Physicians treating patients with non-small cell lung cancer (NSCLC) may find the following article extremely beneficial. A latest research triggered by the Virginia Commonwealth University Massey Cancer Center has put forth a probable mechanism in non-small cell lung cancer (NSCLC) cells that assist in their capacity to maintain and grow tumors. It was suggested that a protein factor controls the expression of the caspase-9 protein, which is a hallmark in either apoptosis or programmed cell death.
Understanding the newly discovered mechanism seems to be crucial for introducing effective NSCLC therapies. Healthy cells possibly favor caspase-9a that is a type of caspase-9a enhancing natural apoptosis. While conducting the research it appeared that NSCLC cells favor caspase-9b. It is known that caspase-9b is the anti-apoptotic form of caspase-9 promoting tumor formation, growth as well as maintenance. Researchers also observed that the hnRNP L protein functions as a RNA splicing factor by assisting the expression of caspase-9b through a process termed as RNA splicing.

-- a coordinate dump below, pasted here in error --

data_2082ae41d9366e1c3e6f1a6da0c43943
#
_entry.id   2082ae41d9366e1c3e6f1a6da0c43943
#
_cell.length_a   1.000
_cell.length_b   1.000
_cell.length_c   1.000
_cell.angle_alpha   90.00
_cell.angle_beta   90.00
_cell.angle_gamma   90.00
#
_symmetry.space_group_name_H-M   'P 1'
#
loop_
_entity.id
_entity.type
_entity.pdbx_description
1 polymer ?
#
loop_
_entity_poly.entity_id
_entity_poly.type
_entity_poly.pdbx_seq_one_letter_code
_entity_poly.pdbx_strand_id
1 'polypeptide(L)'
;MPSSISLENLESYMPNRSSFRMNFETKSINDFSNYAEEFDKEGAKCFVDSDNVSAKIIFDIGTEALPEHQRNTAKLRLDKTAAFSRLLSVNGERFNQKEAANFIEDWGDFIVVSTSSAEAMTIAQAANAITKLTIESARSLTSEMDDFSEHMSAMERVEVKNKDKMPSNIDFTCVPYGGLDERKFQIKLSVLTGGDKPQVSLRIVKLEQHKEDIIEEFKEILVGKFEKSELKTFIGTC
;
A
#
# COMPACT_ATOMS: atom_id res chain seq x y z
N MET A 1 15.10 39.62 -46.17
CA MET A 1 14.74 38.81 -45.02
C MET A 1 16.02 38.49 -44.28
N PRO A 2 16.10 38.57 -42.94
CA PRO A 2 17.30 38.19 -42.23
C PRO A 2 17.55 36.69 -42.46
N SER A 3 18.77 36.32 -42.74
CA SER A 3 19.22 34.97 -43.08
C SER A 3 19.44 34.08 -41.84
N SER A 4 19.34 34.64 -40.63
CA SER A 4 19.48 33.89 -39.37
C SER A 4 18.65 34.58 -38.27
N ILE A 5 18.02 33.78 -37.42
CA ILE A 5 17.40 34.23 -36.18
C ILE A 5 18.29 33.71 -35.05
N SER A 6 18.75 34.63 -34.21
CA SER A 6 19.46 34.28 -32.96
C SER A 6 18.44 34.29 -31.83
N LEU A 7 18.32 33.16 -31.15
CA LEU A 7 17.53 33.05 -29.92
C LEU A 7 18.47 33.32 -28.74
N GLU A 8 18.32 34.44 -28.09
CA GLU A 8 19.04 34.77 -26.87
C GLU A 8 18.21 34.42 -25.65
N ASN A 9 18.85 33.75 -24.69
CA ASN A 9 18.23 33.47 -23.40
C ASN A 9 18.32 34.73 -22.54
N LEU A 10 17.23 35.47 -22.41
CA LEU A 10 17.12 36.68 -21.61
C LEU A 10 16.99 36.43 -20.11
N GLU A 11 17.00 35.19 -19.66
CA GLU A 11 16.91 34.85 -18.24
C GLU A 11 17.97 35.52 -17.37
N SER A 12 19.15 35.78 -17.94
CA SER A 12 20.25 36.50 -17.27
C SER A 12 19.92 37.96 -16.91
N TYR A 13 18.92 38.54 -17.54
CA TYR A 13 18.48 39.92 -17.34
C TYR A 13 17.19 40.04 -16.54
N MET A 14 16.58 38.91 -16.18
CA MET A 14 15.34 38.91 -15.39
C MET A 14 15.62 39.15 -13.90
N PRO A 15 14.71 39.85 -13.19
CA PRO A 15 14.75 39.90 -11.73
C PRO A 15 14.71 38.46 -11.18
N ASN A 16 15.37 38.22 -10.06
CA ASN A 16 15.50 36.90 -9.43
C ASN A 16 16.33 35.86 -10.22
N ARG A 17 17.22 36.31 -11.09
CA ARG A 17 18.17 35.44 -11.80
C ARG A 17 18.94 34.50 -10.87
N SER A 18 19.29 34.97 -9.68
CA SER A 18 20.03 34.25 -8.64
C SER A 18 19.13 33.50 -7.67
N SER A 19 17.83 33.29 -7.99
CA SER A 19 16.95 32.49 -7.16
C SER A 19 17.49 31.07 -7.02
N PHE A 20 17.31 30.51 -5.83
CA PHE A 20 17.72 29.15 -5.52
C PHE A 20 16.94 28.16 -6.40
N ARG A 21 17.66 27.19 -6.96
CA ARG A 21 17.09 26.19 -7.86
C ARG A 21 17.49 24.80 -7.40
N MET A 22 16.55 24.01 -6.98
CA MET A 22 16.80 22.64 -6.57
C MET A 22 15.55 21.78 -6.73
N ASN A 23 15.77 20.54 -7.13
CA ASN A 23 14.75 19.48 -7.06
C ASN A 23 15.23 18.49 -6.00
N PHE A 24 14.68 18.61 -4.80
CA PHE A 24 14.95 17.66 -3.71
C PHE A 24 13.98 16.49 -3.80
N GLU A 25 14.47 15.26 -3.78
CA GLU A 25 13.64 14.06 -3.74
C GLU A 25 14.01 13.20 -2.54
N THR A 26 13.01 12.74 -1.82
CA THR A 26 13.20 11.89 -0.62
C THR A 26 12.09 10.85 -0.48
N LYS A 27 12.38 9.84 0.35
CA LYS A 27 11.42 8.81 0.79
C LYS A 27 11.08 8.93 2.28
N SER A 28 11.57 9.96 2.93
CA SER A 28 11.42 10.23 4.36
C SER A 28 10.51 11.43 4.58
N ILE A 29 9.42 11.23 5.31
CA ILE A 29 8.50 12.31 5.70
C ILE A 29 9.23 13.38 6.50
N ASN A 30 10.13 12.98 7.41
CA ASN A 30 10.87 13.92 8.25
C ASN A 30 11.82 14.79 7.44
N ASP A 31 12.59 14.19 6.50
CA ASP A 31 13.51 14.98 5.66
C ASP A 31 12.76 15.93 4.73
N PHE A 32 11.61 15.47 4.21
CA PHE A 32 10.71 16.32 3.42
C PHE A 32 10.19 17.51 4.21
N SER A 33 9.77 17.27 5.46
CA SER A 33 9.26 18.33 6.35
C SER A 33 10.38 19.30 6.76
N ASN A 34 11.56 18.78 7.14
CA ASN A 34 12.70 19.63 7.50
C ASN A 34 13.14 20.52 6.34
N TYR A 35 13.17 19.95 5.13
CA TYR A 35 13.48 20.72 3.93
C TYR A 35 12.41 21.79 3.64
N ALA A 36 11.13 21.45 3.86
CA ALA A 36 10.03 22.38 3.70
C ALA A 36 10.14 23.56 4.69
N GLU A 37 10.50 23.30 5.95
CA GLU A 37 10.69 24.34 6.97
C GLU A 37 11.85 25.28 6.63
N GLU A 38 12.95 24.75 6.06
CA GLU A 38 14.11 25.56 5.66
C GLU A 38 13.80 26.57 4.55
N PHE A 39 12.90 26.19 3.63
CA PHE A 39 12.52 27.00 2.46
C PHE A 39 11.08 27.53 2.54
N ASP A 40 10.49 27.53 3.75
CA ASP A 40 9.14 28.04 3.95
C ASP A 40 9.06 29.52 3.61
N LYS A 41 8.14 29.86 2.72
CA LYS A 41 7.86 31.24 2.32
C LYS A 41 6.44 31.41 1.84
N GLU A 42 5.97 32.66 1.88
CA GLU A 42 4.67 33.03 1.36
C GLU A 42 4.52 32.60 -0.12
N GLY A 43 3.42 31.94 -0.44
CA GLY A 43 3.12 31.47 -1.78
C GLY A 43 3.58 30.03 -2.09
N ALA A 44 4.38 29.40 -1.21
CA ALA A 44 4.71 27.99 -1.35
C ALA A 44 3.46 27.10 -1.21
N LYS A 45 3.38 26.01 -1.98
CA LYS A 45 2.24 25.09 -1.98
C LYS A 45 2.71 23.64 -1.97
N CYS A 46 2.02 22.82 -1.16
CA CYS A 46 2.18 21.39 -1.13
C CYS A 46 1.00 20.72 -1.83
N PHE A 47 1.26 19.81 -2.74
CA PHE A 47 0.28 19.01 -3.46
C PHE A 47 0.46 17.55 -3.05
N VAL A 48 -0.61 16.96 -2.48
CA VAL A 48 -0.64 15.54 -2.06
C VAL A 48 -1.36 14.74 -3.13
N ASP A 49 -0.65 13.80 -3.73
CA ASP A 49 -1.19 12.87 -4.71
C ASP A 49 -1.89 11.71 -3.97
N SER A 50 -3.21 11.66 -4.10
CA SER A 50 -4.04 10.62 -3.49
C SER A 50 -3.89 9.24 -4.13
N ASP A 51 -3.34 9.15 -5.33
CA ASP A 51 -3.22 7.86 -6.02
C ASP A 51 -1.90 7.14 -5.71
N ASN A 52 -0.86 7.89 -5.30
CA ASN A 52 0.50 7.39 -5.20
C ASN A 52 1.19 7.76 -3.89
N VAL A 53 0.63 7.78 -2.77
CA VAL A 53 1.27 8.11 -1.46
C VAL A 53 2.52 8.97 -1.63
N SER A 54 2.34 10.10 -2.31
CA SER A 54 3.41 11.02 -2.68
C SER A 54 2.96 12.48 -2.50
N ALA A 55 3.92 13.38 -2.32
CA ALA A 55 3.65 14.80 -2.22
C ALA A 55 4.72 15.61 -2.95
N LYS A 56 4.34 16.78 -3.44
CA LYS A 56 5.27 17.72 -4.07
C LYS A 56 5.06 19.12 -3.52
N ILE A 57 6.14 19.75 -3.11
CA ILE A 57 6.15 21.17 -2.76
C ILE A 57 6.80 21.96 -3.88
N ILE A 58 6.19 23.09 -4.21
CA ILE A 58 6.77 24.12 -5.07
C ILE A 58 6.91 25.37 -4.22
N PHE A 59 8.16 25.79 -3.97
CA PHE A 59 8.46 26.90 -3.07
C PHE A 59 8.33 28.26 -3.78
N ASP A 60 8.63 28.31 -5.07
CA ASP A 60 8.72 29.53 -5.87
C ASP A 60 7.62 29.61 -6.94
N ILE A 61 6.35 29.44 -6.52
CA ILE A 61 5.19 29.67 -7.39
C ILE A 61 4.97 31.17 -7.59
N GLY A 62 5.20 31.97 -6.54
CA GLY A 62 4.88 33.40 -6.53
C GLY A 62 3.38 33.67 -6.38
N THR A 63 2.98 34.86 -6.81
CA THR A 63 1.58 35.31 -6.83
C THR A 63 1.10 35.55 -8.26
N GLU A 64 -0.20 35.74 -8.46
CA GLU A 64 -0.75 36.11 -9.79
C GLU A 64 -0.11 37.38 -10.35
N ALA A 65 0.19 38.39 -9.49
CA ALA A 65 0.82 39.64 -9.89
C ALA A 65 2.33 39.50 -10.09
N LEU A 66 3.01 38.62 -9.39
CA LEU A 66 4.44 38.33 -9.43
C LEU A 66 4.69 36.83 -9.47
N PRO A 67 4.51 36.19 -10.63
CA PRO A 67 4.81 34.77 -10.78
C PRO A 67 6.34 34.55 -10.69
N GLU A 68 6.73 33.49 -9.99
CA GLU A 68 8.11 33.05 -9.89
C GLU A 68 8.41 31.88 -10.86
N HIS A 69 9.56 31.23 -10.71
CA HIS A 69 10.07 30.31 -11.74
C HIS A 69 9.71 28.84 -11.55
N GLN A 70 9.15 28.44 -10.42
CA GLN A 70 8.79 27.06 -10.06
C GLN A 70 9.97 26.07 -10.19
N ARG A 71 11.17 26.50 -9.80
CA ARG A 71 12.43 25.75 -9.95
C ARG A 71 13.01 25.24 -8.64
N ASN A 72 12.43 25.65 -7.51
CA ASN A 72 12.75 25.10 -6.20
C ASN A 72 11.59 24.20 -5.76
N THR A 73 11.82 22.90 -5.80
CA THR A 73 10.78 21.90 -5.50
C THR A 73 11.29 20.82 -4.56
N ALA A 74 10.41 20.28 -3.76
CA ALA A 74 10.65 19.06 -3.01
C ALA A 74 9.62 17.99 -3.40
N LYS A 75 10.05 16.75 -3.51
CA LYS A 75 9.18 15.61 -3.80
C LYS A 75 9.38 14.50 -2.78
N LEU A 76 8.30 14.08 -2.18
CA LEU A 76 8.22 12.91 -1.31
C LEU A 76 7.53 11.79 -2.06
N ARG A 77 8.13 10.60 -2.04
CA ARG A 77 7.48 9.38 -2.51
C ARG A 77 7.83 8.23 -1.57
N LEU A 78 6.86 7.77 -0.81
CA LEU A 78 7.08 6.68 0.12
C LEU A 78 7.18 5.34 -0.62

Charles E. Chalfant, Ph.D., associate professor of biochemistry, molecular biology and lead researcher, quoted, “Unfortunately, many current therapies for lung cancer are less effective and more toxic than we’d like. Lung cancer kills more people than any other cancer, and there is a real need for new cellular targets that are cancer-specific and show results in large numbers of patients regardless of the mutations found in individual tumors. Since caspase-9b is mainly expressed in malignant cells, these findings may provide innovative treatments for non-small cell lung cancer with little to no toxic side effects.”
Caspase-9b seems to be a vital target in the development of a durable therapy for non-small cell lung cancer. Experiments on mouse models were conducted with the help of a virus-based targeted gene therapy to decline the amount of hnRNP L in NSCLC cells. A lower ratio of caspase-9b to caspase-9a appeared. As a result, complete halt in the growth of tumors were witnessed with no negative effects on healthy cells. Investigators believe that a reduction in cancer cells’ capacity to maintain tumors can make them more vulnerable to chemotherapy drugs. These medications probably have little effect on NSCLC.
The research was published in Journal of Clinical Investigation.